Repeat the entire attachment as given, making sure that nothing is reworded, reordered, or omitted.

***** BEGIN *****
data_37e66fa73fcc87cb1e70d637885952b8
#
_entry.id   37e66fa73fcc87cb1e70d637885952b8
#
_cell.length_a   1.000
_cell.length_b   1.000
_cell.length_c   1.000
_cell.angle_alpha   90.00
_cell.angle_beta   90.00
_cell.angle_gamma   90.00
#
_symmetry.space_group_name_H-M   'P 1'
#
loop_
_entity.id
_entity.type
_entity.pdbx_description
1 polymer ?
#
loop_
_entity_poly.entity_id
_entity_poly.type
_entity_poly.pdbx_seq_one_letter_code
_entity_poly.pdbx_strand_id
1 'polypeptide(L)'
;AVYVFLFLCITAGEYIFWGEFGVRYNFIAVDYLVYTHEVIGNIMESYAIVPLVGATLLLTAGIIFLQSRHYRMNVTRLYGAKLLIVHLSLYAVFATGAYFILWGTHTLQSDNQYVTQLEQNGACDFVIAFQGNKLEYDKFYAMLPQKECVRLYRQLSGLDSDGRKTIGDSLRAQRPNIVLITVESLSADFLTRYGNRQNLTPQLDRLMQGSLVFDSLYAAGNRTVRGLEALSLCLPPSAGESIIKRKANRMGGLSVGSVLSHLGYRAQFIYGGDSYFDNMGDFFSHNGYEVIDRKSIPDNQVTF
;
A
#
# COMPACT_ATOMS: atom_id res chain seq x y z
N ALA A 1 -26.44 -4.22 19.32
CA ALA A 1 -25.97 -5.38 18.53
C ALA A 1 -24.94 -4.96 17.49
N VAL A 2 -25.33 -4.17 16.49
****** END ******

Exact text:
data_37e66fa73fcc87cb1e70d637885952b8
#
_entry.id   37e66fa73fcc87cb1e70d637885952b8
#
_cell.length_a   1.000
_cell.length_b   1.000
_cell.length_c   1.000
_cell.angle_alpha   90.00
_cell.angle_beta   90.00
_cell.angle_gamma   90.00
#
_symmetry.space_group_name_H-M   'P 1'
#
loop_
_entity.id
_entity.type
_entity.pdbx_description
1 polymer ?
#
loop_
_entity_poly.entity_id
_entity_poly.type
_entity_poly.pdbx_seq_one_letter_code
_entity_poly.pdbx_strand_id
1 'polypeptide(L)'
;AVYVFLFLCITAGEYIFWGEFGVRYNFIAVDYLVYTHEVIGNIMESYAIVPLVGATLLLTAGIIFLQSRHYRMNVTRLYGAKLLIVHLSLYAVFATGAYFILWGTHTLQSDNQYVTQLEQNGACDFVIAFQGNKLEYDKFYAMLPQKECVRLYRQLSGLDSDGRKTIGDSLRAQRPNIVLITVESLSADFLTRYGNRQNLTPQLDRLMQGSLVFDSLYAAGNRTVRGLEALSLCLPPSAGESIIKRKANRMGGLSVGSVLSHLGYRAQFIYGGDSYFDNMGDFFSHNGYEVIDRKSIPDNQVTF
;
A
#
# COMPACT_ATOMS: atom_id res chain seq x y z
N ALA A 1 -26.44 -4.22 19.32
CA ALA A 1 -25.97 -5.38 18.53
C ALA A 1 -24.94 -4.96 17.49
N VAL A 2 -25.33 -4.17 16.49